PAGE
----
Hello and welcome to the second edition of PetrolBlog’s Weekend Supplement. Last week’s premiere of the new feature seemed to go down pretty well, so buoyed by the enthusiastic reception, we thought we’d roll it out again.
This week we’re coming to you from beautiful Tuscany in Italy where we’re about to fly home following a glorious couple of days. Yesterday we attended the International Mini Meeting at the Mugello Circuit, but that wasn’t before an epic 400-mile drive from Munich to Tuscany via Lake Garda in a MINI Cooper S and MINI John Cooper Works Clubman. It’s fair to say we’ve had worse days – full write-up of the trip and the Mini event coming up next week on PetrolBlog.
We’ve also been out in Sicily testing the new Jeep Grand Cherokee, which means PBHQ has been empty since Tuesday night. Just hoping the squatters haven’t moved in.
But anyway, enough of the waffle. Grab your weekend breakfast and enjoy – read tolerate – this week’s Weekend Supplement.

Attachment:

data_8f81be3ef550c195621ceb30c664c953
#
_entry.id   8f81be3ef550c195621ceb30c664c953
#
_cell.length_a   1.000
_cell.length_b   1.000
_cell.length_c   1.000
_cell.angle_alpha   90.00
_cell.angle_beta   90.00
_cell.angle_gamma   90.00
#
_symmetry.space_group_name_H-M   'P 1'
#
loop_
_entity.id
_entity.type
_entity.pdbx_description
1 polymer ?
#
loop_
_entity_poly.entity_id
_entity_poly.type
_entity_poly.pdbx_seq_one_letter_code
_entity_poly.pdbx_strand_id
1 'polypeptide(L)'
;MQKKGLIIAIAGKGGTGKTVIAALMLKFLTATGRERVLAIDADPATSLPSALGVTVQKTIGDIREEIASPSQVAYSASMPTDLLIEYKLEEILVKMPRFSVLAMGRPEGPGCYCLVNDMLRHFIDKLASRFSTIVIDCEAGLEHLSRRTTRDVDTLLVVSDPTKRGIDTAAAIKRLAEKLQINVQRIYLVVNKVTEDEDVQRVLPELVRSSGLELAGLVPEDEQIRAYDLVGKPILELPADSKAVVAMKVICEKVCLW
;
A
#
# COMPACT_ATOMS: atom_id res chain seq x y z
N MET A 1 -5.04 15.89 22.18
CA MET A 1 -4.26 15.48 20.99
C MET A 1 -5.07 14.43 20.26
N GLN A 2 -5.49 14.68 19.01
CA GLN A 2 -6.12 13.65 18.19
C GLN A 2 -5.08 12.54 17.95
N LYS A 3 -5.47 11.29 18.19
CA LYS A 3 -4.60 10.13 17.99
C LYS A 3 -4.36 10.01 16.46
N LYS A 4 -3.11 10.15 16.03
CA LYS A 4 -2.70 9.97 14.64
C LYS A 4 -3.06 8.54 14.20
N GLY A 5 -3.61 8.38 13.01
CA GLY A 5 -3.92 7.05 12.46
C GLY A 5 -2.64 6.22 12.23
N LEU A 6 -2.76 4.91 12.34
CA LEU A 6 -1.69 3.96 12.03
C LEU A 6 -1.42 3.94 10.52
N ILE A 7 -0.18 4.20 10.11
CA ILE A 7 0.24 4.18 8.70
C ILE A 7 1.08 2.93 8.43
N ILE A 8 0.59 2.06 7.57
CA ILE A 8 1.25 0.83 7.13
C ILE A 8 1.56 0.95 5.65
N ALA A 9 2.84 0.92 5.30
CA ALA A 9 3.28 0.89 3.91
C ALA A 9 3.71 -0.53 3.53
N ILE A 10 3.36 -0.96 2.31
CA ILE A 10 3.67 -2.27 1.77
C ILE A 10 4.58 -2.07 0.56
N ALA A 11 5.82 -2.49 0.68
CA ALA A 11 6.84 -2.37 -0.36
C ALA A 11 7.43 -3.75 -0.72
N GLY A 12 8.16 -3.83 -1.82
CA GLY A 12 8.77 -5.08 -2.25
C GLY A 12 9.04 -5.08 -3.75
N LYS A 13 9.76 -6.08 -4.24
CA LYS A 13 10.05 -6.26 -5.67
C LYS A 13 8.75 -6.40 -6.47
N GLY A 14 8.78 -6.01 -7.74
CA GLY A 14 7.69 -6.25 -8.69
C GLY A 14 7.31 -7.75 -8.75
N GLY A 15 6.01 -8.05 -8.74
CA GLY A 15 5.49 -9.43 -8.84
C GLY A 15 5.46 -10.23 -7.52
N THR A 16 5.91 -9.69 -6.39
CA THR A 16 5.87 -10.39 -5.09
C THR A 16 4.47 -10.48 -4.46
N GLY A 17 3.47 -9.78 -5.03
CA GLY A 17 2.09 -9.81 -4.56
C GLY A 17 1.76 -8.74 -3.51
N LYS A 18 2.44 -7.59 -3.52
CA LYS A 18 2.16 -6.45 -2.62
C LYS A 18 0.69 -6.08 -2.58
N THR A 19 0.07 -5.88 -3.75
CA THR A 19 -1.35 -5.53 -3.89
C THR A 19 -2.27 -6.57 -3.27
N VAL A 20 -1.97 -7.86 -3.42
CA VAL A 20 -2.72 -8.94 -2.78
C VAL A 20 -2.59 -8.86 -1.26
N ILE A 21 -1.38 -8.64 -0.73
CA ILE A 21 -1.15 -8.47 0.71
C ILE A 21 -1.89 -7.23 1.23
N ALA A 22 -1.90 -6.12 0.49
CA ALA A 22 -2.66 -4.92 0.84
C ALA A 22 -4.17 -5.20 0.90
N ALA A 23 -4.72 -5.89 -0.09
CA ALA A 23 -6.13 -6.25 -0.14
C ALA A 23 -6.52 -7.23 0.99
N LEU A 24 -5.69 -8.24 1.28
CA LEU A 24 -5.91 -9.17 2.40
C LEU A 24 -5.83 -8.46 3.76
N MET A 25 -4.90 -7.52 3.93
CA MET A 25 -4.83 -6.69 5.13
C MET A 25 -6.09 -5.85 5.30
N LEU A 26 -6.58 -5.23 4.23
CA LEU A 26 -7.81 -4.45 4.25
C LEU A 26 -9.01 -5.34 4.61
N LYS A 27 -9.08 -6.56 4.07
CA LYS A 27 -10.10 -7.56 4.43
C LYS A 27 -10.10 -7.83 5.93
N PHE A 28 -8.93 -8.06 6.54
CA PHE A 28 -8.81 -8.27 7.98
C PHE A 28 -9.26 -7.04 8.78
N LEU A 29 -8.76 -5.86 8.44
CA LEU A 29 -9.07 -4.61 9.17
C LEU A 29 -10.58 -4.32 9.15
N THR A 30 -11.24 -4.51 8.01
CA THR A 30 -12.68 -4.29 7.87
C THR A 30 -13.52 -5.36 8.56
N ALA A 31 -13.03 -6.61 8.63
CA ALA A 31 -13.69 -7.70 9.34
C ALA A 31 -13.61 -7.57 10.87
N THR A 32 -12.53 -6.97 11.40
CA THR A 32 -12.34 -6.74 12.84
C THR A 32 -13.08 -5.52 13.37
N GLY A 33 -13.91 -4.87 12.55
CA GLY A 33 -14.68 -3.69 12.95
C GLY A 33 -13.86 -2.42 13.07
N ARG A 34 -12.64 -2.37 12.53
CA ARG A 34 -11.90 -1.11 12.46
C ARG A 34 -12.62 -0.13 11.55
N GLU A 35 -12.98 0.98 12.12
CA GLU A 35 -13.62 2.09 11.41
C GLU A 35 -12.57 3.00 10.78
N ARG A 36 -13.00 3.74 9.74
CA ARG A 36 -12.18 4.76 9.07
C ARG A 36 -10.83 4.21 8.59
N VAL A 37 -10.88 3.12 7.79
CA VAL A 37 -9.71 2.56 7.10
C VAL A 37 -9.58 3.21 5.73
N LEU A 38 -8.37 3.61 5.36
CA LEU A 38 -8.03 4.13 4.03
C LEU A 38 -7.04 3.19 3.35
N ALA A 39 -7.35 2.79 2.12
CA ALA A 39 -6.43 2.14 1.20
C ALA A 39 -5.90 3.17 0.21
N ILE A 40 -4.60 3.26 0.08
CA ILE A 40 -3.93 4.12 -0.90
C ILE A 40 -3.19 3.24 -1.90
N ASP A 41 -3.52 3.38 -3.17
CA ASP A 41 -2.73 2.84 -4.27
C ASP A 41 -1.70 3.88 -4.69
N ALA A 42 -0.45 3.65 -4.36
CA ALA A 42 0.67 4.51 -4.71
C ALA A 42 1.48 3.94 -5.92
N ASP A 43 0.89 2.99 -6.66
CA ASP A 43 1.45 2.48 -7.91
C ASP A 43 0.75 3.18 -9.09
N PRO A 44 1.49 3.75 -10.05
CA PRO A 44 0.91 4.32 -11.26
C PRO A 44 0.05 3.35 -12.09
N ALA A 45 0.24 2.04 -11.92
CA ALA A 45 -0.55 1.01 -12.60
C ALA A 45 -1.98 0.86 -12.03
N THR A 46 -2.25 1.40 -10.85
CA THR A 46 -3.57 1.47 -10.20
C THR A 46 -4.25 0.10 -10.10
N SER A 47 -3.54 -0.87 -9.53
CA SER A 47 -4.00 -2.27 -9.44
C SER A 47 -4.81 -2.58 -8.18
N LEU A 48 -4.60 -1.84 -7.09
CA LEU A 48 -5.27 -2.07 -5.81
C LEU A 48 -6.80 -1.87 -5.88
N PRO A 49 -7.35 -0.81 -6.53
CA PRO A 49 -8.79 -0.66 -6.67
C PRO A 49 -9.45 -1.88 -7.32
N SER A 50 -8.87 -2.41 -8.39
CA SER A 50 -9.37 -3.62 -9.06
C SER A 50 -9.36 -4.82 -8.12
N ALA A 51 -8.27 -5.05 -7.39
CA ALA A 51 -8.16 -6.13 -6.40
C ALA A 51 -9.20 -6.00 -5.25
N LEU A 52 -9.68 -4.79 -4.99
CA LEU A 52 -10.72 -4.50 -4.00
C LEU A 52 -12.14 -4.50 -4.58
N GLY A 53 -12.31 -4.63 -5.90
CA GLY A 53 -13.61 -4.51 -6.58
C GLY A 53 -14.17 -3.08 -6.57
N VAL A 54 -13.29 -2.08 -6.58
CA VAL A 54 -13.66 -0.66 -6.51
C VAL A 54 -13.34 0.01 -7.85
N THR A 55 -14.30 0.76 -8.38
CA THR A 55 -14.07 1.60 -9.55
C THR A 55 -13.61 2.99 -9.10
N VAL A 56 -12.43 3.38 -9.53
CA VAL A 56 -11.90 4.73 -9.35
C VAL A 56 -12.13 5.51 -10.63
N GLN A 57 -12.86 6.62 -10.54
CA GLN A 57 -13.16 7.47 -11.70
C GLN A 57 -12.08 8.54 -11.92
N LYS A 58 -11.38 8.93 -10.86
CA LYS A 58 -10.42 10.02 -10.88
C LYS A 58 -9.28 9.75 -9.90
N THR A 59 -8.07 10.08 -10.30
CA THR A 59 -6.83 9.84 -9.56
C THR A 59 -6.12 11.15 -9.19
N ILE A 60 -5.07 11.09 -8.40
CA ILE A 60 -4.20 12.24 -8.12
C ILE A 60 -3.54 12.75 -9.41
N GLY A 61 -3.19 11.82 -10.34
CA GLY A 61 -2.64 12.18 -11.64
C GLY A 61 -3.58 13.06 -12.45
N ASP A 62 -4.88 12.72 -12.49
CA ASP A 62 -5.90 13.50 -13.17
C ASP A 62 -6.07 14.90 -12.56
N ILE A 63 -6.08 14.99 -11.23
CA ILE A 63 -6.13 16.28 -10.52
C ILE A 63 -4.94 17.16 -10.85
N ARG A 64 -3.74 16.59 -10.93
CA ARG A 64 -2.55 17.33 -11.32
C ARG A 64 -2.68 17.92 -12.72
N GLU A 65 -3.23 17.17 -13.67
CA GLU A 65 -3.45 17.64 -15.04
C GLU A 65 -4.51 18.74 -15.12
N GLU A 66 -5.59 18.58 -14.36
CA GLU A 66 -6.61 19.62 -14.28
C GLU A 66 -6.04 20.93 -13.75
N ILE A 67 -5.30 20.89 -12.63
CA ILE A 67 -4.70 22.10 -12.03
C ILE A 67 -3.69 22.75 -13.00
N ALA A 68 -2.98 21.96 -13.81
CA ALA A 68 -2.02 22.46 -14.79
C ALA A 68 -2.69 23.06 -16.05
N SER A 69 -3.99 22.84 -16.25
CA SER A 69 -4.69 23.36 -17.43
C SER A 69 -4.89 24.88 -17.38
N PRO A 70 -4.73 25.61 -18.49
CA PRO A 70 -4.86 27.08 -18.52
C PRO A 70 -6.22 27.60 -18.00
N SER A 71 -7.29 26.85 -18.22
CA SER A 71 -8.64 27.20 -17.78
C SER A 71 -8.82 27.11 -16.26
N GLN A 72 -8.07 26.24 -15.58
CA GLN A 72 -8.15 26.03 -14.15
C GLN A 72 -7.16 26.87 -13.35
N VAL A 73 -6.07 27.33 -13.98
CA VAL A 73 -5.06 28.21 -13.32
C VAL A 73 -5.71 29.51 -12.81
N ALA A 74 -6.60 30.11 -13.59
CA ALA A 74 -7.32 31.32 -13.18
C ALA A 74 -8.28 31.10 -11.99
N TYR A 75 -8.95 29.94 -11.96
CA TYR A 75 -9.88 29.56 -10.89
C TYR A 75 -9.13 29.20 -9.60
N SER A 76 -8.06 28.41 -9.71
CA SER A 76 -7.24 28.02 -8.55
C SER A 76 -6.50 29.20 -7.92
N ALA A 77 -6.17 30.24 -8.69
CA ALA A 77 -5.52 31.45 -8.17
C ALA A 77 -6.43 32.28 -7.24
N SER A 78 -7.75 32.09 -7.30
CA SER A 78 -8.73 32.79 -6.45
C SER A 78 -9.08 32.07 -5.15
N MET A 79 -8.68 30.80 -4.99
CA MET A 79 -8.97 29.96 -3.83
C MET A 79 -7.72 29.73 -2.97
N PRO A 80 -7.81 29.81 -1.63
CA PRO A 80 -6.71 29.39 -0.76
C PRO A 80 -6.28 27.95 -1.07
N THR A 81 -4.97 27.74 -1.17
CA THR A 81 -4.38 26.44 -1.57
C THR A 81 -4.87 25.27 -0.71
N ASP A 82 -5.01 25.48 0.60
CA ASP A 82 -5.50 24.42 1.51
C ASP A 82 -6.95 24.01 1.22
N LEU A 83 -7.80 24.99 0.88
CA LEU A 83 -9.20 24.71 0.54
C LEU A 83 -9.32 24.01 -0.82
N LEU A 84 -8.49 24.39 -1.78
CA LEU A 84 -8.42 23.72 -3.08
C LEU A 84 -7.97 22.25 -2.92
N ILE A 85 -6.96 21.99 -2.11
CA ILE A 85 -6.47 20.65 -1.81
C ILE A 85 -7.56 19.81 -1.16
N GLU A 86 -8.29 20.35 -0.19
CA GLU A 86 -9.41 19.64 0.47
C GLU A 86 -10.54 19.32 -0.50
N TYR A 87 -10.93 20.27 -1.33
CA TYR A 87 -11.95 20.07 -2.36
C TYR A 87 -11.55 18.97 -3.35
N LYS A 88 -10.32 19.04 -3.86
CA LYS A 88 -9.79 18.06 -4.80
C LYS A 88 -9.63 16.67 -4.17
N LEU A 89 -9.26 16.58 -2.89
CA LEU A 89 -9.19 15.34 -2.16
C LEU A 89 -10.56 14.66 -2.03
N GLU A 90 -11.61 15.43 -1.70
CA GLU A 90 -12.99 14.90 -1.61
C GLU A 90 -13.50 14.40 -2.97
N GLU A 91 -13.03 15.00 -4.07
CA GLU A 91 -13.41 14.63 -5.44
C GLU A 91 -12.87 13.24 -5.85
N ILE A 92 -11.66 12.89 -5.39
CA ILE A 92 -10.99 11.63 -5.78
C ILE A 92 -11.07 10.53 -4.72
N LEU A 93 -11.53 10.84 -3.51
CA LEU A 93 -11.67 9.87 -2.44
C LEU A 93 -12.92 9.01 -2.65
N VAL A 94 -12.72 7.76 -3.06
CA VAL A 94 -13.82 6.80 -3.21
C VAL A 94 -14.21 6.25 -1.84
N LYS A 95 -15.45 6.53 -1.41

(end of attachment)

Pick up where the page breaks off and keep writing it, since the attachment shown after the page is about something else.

We’ve been in Italy an awful lot this week which, aside from the mammoth drive on Friday, has meant an awful lot of flying on Alitalia aircraft. The question is – as far as petrolheads are concerned – is Alitalia the most evocative airline livery in the world?
Seeing the red, white and green colours should ultimately bring to mind images of Italy, but as far as PetrolBlog is concerned it’s all about the legendary 1970s rally car – the Lancia Stratos HF.
Which therefore makes Alitalia officially the coolest airline on the planet. Italian airports simply have a whiff of Lancia – the essence of Stratos. Would make for a pungent retro-style aftershave.
Is the Alitalia-sponsored Lancia Stratos the greatest race-car sponsorship of all time? Marlboro-McLaren would run it close, as would JPS-Team Lotus and Rothmans-Porsche, with Gulf Racing and Martini Racing also warranting a mention.